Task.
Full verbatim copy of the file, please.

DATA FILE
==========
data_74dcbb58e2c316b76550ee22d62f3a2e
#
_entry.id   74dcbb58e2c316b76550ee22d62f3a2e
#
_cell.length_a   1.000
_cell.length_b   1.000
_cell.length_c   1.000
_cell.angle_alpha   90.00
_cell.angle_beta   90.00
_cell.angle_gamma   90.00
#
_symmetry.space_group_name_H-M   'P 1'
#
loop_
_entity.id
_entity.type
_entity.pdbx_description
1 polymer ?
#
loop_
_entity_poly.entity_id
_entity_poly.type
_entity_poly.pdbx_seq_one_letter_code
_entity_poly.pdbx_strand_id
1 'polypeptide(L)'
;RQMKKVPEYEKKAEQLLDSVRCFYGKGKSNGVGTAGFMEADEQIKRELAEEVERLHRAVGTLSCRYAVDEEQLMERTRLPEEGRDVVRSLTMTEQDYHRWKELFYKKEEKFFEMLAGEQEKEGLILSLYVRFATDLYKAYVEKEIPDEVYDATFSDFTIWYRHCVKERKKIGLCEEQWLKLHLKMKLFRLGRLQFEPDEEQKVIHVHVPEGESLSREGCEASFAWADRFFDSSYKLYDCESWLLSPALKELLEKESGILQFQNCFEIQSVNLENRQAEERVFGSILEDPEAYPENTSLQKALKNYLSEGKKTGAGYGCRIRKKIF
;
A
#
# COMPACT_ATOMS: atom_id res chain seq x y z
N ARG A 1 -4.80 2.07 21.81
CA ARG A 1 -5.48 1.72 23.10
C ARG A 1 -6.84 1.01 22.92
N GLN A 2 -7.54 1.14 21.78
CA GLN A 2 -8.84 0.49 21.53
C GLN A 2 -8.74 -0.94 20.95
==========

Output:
data_74dcbb58e2c316b76550ee22d62f3a2e
#
_entry.id   74dcbb58e2c316b76550ee22d62f3a2e
#
_cell.length_a   1.000
_cell.length_b   1.000
_cell.length_c   1.000
_cell.angle_alpha   90.00
_cell.angle_beta   90.00
_cell.angle_gamma   90.00
#
_symmetry.space_group_name_H-M   'P 1'
#
loop_
_entity.id
_entity.type
_entity.pdbx_description
1 polymer ?
#
loop_
_entity_poly.entity_id
_entity_poly.type
_entity_poly.pdbx_seq_one_letter_code
_entity_poly.pdbx_strand_id
1 'polypeptide(L)'
;RQMKKVPEYEKKAEQLLDSVRCFYGKGKSNGVGTAGFMEADEQIKRELAEEVERLHRAVGTLSCRYAVDEEQLMERTRLPEEGRDVVRSLTMTEQDYHRWKELFYKKEEKFFEMLAGEQEKEGLILSLYVRFATDLYKAYVEKEIPDEVYDATFSDFTIWYRHCVKERKKIGLCEEQWLKLHLKMKLFRLGRLQFEPDEEQKVIHVHVPEGESLSREGCEASFAWADRFFDSSYKLYDCESWLLSPALKELLEKESGILQFQNCFEIQSVNLENRQAEERVFGSILEDPEAYPENTSLQKALKNYLSEGKKTGAGYGCRIRKKIF
;
A
#
# COMPACT_ATOMS: atom_id res chain seq x y z
N ARG A 1 -4.80 2.07 21.81
CA ARG A 1 -5.48 1.72 23.10
C ARG A 1 -6.84 1.01 22.92
N GLN A 2 -7.54 1.14 21.78
CA GLN A 2 -8.84 0.49 21.53
C GLN A 2 -8.74 -0.94 20.95